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German police under fire for using tracing app to find witnesses

German police drew criticism Tuesday for using an app to trace contacts from bars and restaurants in the fight against the pandemic as part of an investigation.

A barcode used for the Luca check-in app to trace possible Covid contacts at a Stuttgart restaurant.
A barcode used for the Luca check-in app to trace possible Covid contacts at a Stuttgart restaurant. Photo: picture alliance/dpa | Marijan Murat

The case stemming from November last year began after the fatal fall of a man while leaving a restaurant in the western city of Mainz.

Police seeking possible witnesses made use of data from an app known as Luca, which was designed for patrons to register time spent in restaurants and taverns to track the possible spread of coronavirus.

Luca records the length of time spent at an establishment along with the patron’s full name, address and telephone number – all subject to Germany’s strict data protection laws.

However the police and local prosecutors in the case in Mainz successfully appealed to the municipal health authorities to gain access to information about 21 people who visited the restaurant at the same time as the man who died.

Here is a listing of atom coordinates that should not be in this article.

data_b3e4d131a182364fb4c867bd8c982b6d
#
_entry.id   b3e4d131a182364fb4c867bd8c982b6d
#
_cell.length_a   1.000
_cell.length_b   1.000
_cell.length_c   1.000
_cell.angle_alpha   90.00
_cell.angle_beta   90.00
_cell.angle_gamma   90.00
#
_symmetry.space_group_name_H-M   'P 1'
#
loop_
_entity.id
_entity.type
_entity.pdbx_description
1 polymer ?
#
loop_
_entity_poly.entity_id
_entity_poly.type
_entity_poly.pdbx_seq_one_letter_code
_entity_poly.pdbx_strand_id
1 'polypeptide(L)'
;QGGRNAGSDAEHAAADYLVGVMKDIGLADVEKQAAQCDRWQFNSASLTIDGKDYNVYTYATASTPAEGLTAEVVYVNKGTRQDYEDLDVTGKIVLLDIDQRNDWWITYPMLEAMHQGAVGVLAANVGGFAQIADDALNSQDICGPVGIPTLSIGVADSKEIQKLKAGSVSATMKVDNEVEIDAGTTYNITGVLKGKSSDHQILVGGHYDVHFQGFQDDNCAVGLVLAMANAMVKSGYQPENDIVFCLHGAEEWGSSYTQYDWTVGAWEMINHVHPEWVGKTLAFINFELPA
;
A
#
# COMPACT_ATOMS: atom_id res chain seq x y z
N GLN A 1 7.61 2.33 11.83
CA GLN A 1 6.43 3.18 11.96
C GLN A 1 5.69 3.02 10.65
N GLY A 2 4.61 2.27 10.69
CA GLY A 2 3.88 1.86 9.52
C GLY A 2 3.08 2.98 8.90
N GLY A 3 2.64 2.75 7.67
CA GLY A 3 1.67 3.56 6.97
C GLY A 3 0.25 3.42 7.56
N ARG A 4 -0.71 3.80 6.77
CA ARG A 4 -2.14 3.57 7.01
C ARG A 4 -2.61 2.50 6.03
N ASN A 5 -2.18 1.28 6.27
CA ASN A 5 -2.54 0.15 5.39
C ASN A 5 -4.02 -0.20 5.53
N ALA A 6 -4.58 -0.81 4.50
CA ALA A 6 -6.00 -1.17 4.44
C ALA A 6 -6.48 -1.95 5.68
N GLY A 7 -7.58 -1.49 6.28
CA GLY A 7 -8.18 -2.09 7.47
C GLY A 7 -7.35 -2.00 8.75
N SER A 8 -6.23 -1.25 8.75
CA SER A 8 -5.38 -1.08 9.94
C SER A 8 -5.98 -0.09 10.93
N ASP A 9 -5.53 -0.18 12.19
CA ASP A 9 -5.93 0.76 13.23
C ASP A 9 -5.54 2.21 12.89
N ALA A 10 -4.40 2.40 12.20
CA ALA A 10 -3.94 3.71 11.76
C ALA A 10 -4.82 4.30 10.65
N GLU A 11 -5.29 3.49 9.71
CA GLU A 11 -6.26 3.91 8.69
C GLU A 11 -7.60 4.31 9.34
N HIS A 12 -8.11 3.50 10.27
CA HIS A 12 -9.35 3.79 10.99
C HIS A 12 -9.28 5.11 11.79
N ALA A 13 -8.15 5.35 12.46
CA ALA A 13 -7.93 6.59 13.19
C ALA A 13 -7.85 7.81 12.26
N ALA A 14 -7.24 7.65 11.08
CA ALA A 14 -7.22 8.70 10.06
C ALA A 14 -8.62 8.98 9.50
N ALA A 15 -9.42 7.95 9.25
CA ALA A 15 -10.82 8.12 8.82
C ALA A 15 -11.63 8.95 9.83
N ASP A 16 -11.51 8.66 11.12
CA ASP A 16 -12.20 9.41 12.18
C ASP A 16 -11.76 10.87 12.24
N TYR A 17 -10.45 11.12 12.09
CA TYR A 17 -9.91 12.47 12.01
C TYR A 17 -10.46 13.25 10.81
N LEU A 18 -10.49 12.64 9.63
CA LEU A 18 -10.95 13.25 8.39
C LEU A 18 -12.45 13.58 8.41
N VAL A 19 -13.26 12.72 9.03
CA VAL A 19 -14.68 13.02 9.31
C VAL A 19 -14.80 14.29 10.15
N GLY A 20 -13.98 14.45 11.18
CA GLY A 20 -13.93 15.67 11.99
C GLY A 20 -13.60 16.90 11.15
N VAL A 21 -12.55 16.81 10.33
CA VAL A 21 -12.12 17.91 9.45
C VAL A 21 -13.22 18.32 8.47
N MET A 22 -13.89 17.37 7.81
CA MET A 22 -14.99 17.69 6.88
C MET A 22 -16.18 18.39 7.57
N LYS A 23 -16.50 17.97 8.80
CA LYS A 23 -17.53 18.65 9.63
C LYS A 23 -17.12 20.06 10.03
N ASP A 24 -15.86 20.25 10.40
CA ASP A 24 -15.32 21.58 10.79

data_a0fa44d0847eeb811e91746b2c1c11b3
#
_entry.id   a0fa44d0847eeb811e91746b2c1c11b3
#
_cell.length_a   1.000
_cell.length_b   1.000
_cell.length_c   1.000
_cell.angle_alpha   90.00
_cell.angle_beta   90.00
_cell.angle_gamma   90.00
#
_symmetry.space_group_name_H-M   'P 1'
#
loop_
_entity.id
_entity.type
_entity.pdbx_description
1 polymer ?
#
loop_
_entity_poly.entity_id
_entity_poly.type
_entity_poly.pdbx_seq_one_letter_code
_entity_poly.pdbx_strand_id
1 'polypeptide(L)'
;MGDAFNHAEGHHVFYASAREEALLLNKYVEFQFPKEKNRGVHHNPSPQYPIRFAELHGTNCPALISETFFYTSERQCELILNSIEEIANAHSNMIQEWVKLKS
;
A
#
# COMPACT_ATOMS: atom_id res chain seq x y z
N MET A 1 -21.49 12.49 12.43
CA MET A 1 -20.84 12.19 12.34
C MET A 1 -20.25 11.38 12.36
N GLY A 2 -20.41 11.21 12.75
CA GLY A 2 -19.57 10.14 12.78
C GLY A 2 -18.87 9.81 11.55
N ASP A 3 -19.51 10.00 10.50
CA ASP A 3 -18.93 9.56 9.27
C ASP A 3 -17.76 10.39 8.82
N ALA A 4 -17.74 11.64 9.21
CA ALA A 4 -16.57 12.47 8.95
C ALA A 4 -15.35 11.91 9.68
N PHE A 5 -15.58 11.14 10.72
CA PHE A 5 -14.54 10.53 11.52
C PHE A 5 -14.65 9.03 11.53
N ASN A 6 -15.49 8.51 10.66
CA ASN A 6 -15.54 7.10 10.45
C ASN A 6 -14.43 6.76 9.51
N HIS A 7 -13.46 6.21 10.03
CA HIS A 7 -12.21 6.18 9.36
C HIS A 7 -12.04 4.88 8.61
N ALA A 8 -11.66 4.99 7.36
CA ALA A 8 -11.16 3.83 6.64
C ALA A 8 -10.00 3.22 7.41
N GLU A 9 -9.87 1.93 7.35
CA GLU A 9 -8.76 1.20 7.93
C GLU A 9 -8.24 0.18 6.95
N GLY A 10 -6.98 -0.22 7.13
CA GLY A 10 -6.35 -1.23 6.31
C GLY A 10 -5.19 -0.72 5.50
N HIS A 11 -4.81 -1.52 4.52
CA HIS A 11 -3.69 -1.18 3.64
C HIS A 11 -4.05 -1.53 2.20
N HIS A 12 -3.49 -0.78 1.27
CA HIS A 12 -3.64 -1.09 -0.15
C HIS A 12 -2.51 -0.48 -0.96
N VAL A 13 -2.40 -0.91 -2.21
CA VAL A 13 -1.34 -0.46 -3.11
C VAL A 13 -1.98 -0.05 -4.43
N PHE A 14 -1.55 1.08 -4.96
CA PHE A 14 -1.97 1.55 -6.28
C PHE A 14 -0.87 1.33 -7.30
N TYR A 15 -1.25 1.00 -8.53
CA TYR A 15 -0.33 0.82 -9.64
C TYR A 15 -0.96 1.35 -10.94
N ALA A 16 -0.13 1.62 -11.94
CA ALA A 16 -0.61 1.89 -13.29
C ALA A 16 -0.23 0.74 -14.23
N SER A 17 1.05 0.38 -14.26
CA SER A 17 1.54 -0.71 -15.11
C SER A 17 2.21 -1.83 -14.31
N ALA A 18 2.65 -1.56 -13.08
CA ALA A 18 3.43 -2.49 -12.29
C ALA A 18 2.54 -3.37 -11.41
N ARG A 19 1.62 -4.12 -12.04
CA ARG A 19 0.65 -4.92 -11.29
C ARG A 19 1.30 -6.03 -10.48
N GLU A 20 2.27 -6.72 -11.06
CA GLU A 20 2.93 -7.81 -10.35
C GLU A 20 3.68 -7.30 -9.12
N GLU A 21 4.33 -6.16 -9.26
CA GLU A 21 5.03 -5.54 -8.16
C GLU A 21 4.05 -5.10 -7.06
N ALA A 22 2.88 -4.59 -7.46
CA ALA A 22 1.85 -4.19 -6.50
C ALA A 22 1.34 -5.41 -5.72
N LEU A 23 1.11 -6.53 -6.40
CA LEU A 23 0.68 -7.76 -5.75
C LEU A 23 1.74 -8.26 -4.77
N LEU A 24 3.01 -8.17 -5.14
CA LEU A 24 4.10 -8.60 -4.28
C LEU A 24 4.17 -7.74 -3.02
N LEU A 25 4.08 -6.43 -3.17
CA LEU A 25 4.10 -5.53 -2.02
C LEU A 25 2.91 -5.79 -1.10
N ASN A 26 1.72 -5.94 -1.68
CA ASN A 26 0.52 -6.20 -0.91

After an outcry, prosecutors apologised to the people involved and the local data protection authority has opened an inquiry into the affair.

“We condemn the abuse of Luca data collected to protect against infections,” said the company that developed the Luca app, culture4life, in a statement.

It added that it had received frequent requests for its data from the authorities which it routinely rejected.

Konstantin von Notz, a senior politician from the Greens, junior partners in the federal coalition, warned that abuse of the app could undermine public trust.

“We must not allow faith in digital apps, which are an important tool in the fight against Covid-19, to disappear,” he told Tuesday’s edition of Handelsblatt business daily.

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COVID-19

German states clash with government over new Covid protection laws

German Chancellor Olaf Scholz said Thursday that the pandemic was "not over yet" but that the country was entering a "new phase". However, states have raised concerns about the plan to drop almost all Covid measures.

German states clash with government over new Covid protection laws

The Chancellor held talks with German state leaders on Thursday to discuss the pandemic, as well as the war in Ukraine and how Germany can better manage and support refugees having to flee their homes.

It came as the German government gets set to drop almost all Covid measures on March 20th. Basic restrictions – like mandatory masks on public transport and in health settings will remain – as well as a ‘hotspot’ mechanism for bringing in tougher rules in areas where Covid cases build up.

The new slimmed-down Infection Protection Act is set to pass through the Bundestag and Bundesrat on Friday.

READ ALSO: The key Covid rule changes this week in Germany